Innovative Minds Don’t Think Alike
IT’S a pickle of a paradox: As our knowledge and expertise increase, our creativity and ability to innovate tend to taper off. Why? Because the walls of the proverbial box in which we think are thickening along with our experience.
Andrew S. Grove, the co-founder of Intel, put it well in 2005 when he told an interviewer from Fortune, “When everybody knows that something is so, it means that nobody knows nothin’.” In other words, it becomes nearly impossible to look beyond what you know and think outside the box you’ve built around yourself.
This so-called curse of knowledge, a phrase used in a 1989 paper in The Journal of Political Economy, means that once you’ve become an expert in a particular subject, it’s hard to imagine not knowing what you do. Your conversations with others in the field are peppered with catch phrases and jargon that are foreign to the uninitiated. When it’s time to accomplish a task — open a store, build a house, buy new cash registers, sell insurance — those in the know get it done the way it has always been done, stifling innovation as they barrel along the well-worn path.
Elizabeth Newton, a psychologist, conducted an experiment on the curse of knowledge while working on her doctorate at Stanford in 1990. She gave one set of people, called “tappers,” a list of commonly known songs from which to choose. Their task was to rap their knuckles on a tabletop to the rhythm of the chosen tune as they thought about it in their heads. A second set of people, called “listeners,” were asked to name the songs.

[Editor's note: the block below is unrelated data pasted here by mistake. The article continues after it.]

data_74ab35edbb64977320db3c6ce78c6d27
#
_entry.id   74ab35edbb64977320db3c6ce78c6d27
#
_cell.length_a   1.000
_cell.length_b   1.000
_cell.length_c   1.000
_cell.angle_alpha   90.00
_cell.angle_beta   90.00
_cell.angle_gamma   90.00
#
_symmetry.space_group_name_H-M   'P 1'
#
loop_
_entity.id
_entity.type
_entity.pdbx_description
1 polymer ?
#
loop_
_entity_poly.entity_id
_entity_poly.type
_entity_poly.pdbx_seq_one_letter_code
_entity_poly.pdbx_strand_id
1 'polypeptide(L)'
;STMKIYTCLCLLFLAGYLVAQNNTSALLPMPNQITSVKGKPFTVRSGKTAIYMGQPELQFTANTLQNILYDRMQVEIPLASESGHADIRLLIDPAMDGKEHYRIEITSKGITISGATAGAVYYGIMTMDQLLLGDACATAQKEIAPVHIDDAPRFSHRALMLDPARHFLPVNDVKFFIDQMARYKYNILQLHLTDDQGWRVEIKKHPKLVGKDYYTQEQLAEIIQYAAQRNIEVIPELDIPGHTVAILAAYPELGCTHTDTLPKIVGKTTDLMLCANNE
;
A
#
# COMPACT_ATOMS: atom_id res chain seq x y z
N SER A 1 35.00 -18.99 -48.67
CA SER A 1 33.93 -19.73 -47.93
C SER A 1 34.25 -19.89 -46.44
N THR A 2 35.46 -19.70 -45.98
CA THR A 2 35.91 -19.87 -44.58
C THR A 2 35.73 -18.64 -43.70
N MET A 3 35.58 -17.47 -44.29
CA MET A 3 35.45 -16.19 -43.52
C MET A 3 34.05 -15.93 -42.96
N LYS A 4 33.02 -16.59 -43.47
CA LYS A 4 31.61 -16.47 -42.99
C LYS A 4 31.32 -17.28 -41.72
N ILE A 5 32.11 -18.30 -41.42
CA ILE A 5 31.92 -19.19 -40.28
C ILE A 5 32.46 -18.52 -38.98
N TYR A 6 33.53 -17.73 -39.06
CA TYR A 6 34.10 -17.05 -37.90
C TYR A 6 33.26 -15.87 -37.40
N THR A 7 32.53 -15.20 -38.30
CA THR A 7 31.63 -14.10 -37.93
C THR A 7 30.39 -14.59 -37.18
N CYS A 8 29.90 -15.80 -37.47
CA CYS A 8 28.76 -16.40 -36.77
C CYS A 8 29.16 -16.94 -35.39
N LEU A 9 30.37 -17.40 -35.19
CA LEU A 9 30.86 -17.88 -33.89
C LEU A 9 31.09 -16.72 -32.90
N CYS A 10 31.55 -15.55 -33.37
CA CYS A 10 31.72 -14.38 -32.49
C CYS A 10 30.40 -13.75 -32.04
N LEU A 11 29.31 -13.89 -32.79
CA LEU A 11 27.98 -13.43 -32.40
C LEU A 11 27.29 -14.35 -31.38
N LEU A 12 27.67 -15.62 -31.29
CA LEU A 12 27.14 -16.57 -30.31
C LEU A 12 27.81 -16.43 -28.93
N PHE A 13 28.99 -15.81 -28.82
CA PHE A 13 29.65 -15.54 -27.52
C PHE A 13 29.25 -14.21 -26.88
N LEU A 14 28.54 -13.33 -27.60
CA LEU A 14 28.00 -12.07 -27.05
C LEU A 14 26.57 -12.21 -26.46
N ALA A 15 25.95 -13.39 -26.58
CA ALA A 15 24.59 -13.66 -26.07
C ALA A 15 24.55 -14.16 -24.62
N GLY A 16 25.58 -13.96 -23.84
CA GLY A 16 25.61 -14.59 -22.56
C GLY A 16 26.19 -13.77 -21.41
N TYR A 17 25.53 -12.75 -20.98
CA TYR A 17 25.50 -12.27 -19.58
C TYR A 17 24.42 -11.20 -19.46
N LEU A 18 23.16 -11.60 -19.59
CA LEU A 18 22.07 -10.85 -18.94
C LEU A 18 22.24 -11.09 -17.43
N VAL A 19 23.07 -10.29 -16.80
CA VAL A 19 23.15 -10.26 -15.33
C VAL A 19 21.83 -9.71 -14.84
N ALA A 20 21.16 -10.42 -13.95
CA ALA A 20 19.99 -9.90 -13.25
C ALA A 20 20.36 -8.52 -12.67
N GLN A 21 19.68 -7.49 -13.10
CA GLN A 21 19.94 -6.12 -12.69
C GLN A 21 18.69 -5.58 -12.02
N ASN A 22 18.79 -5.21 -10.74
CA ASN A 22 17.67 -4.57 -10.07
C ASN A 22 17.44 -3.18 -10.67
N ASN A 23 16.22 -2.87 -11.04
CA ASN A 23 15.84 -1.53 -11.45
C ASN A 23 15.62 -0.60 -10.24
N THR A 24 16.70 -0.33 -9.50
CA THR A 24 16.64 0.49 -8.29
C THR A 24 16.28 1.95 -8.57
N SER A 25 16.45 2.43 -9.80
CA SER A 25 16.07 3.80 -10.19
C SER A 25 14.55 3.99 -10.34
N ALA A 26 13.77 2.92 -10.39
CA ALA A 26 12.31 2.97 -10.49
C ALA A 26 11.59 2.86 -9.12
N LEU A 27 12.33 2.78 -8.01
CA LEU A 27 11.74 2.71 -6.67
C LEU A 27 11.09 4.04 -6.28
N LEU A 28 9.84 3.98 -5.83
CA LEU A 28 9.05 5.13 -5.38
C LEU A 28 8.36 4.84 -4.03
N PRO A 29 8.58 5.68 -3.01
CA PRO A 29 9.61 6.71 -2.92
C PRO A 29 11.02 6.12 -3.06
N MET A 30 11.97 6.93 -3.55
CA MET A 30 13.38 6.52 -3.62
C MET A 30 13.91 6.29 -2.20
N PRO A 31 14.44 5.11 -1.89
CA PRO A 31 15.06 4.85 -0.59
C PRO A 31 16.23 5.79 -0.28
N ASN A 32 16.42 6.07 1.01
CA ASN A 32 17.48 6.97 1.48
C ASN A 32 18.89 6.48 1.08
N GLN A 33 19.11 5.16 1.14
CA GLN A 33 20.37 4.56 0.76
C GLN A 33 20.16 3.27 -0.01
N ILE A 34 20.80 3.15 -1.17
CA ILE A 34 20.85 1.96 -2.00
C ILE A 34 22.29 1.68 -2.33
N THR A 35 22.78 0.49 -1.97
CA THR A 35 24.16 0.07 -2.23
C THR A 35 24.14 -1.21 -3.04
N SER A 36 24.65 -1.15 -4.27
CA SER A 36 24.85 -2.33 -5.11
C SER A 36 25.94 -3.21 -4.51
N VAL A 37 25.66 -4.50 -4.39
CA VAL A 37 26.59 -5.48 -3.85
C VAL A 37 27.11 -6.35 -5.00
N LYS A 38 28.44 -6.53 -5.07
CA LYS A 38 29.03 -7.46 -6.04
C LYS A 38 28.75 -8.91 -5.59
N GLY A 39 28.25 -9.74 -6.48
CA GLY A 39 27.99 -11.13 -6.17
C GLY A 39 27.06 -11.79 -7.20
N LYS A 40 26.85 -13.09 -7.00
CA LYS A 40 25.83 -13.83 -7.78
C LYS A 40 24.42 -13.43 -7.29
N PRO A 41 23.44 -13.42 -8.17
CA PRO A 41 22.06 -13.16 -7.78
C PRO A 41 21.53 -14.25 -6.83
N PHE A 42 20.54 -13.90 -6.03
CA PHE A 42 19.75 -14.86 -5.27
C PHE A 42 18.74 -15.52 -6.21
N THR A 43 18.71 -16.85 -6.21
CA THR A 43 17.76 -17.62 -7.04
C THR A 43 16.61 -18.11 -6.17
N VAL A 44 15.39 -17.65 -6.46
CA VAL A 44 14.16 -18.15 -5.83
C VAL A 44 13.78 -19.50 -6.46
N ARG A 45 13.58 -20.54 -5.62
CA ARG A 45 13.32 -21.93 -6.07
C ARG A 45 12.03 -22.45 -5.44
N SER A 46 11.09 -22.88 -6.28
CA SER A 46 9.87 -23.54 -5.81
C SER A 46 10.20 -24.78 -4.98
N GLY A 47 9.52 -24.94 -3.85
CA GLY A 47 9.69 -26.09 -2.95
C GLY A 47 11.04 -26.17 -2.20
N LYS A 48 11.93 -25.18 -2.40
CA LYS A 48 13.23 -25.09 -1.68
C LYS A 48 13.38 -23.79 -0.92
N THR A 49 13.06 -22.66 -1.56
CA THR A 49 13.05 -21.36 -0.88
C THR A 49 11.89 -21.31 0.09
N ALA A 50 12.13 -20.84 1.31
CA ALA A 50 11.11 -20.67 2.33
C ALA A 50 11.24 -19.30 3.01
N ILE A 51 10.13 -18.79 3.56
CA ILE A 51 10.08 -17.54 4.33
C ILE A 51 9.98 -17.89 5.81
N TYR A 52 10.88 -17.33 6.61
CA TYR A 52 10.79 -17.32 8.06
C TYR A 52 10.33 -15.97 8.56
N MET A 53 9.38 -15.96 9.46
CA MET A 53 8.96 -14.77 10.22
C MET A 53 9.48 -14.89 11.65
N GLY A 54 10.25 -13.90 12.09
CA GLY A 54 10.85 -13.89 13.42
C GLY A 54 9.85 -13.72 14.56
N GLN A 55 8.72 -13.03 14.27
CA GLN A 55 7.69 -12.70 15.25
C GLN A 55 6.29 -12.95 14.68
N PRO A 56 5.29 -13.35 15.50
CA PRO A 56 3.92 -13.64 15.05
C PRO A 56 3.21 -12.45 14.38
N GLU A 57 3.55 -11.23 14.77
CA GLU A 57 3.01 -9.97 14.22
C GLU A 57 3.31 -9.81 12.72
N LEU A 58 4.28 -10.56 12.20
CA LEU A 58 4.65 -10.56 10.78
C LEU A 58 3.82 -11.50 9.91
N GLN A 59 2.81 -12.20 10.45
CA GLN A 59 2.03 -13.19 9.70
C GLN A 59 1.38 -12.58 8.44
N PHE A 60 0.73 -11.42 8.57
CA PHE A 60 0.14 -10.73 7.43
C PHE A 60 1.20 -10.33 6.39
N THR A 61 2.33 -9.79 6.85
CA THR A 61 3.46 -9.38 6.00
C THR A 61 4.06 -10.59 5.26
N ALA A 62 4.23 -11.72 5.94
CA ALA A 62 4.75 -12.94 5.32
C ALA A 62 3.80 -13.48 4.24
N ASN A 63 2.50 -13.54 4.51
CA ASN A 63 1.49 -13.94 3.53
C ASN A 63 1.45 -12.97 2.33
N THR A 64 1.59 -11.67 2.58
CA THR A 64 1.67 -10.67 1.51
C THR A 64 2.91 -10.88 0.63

Before the experiment began, the tappers were asked how often they believed that the listeners would name the songs correctly. On average, tappers expected listeners to get it right about half the time. In the end, however, listeners guessed only 3 of 120 songs tapped out, or 2.5 percent.
The tappers were astounded. The song was so clear in their minds; how could the listeners not “hear” it in their taps?
That’s a common reaction when experts set out to share their ideas in the business world, too, says Chip Heath, who with his brother, Dan, was a co-author of the 2007 book “Made to Stick: Why Some Ideas Survive and Others Die.” It’s why engineers design products ultimately useful only to other engineers. It’s why managers have trouble convincing the rank and file to adopt new processes. And it’s why the advertising world struggles to convey commercial messages to consumers.
“I HAVE a DVD remote control with 52 buttons on it, and every one of them is there because some engineer along the line knew how to use that button and believed I would want to use it, too,” Mr. Heath says. “People who design products are experts cursed by their knowledge, and they can’t imagine what it’s like to be as ignorant as the rest of us.”
But there are proven ways to exorcise the curse.